Cookbook:Moin Moin (Nigerian Bean Pudding)

Moin Moin (Nigerian Bean Pudding)
CategoryBean recipes

Cookbook | Recipes | Ingredients | Equipment | Techniques | Cookbook Disambiguation Pages | Recipes | Cuisine of Nigeria

Moin moin, also called moimoi or moyin moyin, is a traditional West African (particularly Nigerian) dish based on black-eyed peas or other beans. It is usually conical or cylindrical in shape, depending on the type of mould used. Some use small baking tins as the mould, while others use light transparent nylon bags. Traditionally, however, the moin-moin is wrapped in leaves of the Yoruba soft cane (Thaumatococcus daniellii). The leaves give the dish a sweetish aftertaste.




  • Grinding machine
  • Spoon
  • Bowl



Traditionally, moin moin is steamed rather than baked. Steaming is the most common method used to cook moin moin and is considered the traditional way of preparing the dish. However, some people have adapted the recipe and started baking moin moin instead of steaming it. Baking moin moin gives it a slightly different texture and flavour compared to steaming. Baking can make the moin moin denser and drier than the steamed version. Both methods are covered below.


  1. Place the beans in a large container. Cover them with water, and soak for about 1 hour.
  2. Blend all the peppers with the onion to make a smooth paste.
  3. Prepare foil or empty cans as molds for cooking.
    • If using empty cans, make sure their interior is clean, and lightly greased.
    • If using foil:
      1. Tear off about 1 foot (30 cm) of the foil.
      2. Fold the foil in half.
      3. One of the edges is closed and fine. For two of the other edges, roll them a few times over to make sure they will take the weight of the mixture (at least an inch-worth of rolling).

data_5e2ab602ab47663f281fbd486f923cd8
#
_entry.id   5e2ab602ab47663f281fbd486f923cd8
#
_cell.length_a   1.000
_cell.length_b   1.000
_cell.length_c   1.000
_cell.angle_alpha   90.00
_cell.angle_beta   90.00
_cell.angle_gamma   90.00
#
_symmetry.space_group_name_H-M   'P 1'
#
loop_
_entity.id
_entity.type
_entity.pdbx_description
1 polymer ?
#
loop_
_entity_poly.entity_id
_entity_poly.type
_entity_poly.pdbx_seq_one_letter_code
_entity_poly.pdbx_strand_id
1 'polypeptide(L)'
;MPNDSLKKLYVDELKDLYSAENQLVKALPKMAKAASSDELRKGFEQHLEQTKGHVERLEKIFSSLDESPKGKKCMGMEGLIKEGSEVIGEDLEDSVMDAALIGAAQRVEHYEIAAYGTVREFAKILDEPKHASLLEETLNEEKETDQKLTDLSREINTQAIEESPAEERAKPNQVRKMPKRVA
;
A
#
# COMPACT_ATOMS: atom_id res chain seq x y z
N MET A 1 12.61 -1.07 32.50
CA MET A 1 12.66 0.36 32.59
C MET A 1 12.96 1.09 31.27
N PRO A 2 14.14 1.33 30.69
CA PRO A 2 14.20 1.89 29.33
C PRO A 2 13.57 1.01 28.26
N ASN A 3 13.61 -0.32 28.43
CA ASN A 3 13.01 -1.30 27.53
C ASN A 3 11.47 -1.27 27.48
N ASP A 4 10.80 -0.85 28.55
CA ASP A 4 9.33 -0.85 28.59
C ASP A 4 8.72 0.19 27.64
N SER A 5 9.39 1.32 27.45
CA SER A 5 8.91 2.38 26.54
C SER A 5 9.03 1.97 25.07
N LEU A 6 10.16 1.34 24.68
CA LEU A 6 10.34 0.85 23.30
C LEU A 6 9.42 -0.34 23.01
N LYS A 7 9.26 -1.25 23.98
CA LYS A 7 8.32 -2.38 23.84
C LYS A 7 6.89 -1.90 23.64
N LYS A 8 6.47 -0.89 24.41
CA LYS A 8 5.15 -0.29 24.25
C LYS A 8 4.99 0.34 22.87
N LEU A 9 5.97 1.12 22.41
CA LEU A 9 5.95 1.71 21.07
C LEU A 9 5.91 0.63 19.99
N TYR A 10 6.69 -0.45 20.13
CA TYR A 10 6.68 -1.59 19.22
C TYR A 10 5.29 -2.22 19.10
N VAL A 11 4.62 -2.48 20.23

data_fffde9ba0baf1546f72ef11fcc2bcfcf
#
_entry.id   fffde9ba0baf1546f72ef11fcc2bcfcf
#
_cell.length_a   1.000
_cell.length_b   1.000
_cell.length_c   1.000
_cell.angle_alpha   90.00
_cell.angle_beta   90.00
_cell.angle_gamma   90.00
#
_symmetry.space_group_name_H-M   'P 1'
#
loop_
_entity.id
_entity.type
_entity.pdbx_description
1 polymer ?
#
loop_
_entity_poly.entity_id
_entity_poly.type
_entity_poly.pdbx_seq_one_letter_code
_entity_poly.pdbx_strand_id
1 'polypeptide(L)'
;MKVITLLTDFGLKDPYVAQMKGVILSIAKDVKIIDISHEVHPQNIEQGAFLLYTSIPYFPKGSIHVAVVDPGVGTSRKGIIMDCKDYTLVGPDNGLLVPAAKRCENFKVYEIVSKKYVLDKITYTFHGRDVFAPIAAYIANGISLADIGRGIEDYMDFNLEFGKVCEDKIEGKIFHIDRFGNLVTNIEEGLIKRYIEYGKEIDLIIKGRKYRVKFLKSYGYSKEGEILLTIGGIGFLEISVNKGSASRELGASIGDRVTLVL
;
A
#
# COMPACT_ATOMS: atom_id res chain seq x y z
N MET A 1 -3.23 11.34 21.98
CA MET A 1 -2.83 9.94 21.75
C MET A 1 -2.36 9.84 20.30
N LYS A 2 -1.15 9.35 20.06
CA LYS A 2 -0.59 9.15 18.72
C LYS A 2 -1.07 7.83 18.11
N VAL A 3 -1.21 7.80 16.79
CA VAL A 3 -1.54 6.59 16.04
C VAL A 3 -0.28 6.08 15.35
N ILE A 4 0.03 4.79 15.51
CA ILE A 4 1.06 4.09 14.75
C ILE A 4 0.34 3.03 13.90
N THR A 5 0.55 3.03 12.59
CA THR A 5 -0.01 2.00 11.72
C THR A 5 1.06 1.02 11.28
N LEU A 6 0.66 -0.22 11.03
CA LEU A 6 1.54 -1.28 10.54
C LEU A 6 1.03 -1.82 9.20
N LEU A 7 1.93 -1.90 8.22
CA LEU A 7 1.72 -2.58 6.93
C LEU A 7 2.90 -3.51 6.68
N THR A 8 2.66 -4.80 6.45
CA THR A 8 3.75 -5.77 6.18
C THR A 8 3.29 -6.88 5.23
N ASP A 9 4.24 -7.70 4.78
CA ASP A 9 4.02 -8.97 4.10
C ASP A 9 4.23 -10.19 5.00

4. When you are done, the foil will look like rectangles with only one edge open.
  4. Rub the beans between your hands to peel the skin off. The skin should float to the top of the container. Keep doing this until you have most of the skin off the beans.
  5. Grind the beans into a smooth, finely-ground, mostly-liquid paste.
  6. Add blended mix of scotch bonnet peppers, bell peppers and onions, a few teaspoons of oil, a little salt, and the optional ingredients as desired.
  7. Transfer the mixture into the intended mould:
    • If using cans, simply pour some of the batter into the cans, making sure you leave enough room for the moin moin to expand.
    • If using foil, pour some of the batter into the foil, and then close up the last edge of the foil by rolling it securely.
    • If using the leaves, wrap the leaves into an open cone. Fold the bottom of the cone to prevent the mix from leaking out. Place some of the mixture to fill half the cone. Roll the top of the cone and fold it. Place the cone in such a way as to keep the folded portion flat against the cooking surface, which should also be lined with the leaves.
  8. Bring water to boil in a large pot. The water should at least cover the bottom of the pot. Less water is needed if you use the leaves. Add the filled moin moin molds.
  9. Leave the moin moin to steam for at least 30 minutes until it solidifies.
  10. Remove them from the cans or the foil before serving.
  11. Serve with rice, meat, custard, pap or other side dishes as desired.


  1. Grind the peeled beans alongside the pepper and onion to give a smooth paste.
  2. Add grounded Maggi, salt, and vegetable oil to the paste, and stir with a wooden spoon to make the ingredients uniform.
  3. Preheat oven to 200°C (390°F).
  4. Rub vegetable oil in the muffin cups and pour the moi moi mixture inside.
  5. Fold aluminum foil to the sides of the up to prevent the moi moi from drying up.
  6. Pour water in an oven tray and place the muffin cups in the tray
  7. Bake for 45 minutes, replenishing the water as necessary to prevent it from drying up.
  8. Leave to cool down and remove from oven when done.

Notes, tips, and variations

  • Some people recommend lightly grinding the beans before soaking them to make it easier to remove the skin.
  • Some variants of this dish call for minimal or no removal of the beans' skins. The resulting moin moin is thicker than usual, and somewhat harder to digest.